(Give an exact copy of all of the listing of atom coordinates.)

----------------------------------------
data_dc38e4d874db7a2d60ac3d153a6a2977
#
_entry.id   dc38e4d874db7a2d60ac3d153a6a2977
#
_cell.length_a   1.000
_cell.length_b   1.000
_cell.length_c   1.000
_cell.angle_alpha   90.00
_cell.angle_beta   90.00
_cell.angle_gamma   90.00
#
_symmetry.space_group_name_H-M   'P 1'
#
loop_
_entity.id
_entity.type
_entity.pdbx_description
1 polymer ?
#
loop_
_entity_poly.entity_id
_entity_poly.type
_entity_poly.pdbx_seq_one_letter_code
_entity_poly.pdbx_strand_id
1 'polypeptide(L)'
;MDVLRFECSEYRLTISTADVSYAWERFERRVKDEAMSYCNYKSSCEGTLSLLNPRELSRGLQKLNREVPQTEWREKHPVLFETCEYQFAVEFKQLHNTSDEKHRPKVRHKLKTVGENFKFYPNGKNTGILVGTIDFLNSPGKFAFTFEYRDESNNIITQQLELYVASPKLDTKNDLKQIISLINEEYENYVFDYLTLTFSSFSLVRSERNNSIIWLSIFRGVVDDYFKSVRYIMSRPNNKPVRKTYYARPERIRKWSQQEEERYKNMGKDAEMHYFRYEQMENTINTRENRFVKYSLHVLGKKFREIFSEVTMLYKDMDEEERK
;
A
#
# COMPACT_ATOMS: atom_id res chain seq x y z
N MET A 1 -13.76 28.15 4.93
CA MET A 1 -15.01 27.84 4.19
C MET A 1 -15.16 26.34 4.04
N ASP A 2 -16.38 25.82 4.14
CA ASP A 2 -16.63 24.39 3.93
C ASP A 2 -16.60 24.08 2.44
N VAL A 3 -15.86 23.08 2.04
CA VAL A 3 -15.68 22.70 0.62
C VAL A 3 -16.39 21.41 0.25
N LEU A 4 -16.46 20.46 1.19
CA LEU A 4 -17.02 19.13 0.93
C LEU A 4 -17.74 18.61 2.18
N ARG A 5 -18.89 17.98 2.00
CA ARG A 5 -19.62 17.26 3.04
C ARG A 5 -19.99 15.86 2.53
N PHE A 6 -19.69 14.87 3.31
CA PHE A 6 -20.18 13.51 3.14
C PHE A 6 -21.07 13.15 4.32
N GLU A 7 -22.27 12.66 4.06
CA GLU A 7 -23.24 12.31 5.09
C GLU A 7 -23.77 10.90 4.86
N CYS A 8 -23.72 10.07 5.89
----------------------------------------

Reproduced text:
data_dc38e4d874db7a2d60ac3d153a6a2977
#
_entry.id   dc38e4d874db7a2d60ac3d153a6a2977
#
_cell.length_a   1.000
_cell.length_b   1.000
_cell.length_c   1.000
_cell.angle_alpha   90.00
_cell.angle_beta   90.00
_cell.angle_gamma   90.00
#
_symmetry.space_group_name_H-M   'P 1'
#
loop_
_entity.id
_entity.type
_entity.pdbx_description
1 polymer ?
#
loop_
_entity_poly.entity_id
_entity_poly.type
_entity_poly.pdbx_seq_one_letter_code
_entity_poly.pdbx_strand_id
1 'polypeptide(L)'
;MDVLRFECSEYRLTISTADVSYAWERFERRVKDEAMSYCNYKSSCEGTLSLLNPRELSRGLQKLNREVPQTEWREKHPVLFETCEYQFAVEFKQLHNTSDEKHRPKVRHKLKTVGENFKFYPNGKNTGILVGTIDFLNSPGKFAFTFEYRDESNNIITQQLELYVASPKLDTKNDLKQIISLINEEYENYVFDYLTLTFSSFSLVRSERNNSIIWLSIFRGVVDDYFKSVRYIMSRPNNKPVRKTYYARPERIRKWSQQEEERYKNMGKDAEMHYFRYEQMENTINTRENRFVKYSLHVLGKKFREIFSEVTMLYKDMDEEERK
;
A
#
# COMPACT_ATOMS: atom_id res chain seq x y z
N MET A 1 -13.76 28.15 4.93
CA MET A 1 -15.01 27.84 4.19
C MET A 1 -15.16 26.34 4.04
N ASP A 2 -16.38 25.82 4.14
CA ASP A 2 -16.63 24.39 3.93
C ASP A 2 -16.60 24.08 2.44
N VAL A 3 -15.86 23.08 2.04
CA VAL A 3 -15.68 22.70 0.62
C VAL A 3 -16.39 21.41 0.25
N LEU A 4 -16.46 20.46 1.19
CA LEU A 4 -17.02 19.13 0.93
C LEU A 4 -17.74 18.61 2.18
N ARG A 5 -18.89 17.98 2.00
CA ARG A 5 -19.62 17.26 3.04
C ARG A 5 -19.99 15.86 2.53
N PHE A 6 -19.69 14.87 3.31
CA PHE A 6 -20.18 13.51 3.14
C PHE A 6 -21.07 13.15 4.32
N GLU A 7 -22.27 12.66 4.06
CA GLU A 7 -23.24 12.31 5.09
C GLU A 7 -23.77 10.90 4.86
N CYS A 8 -23.72 10.07 5.89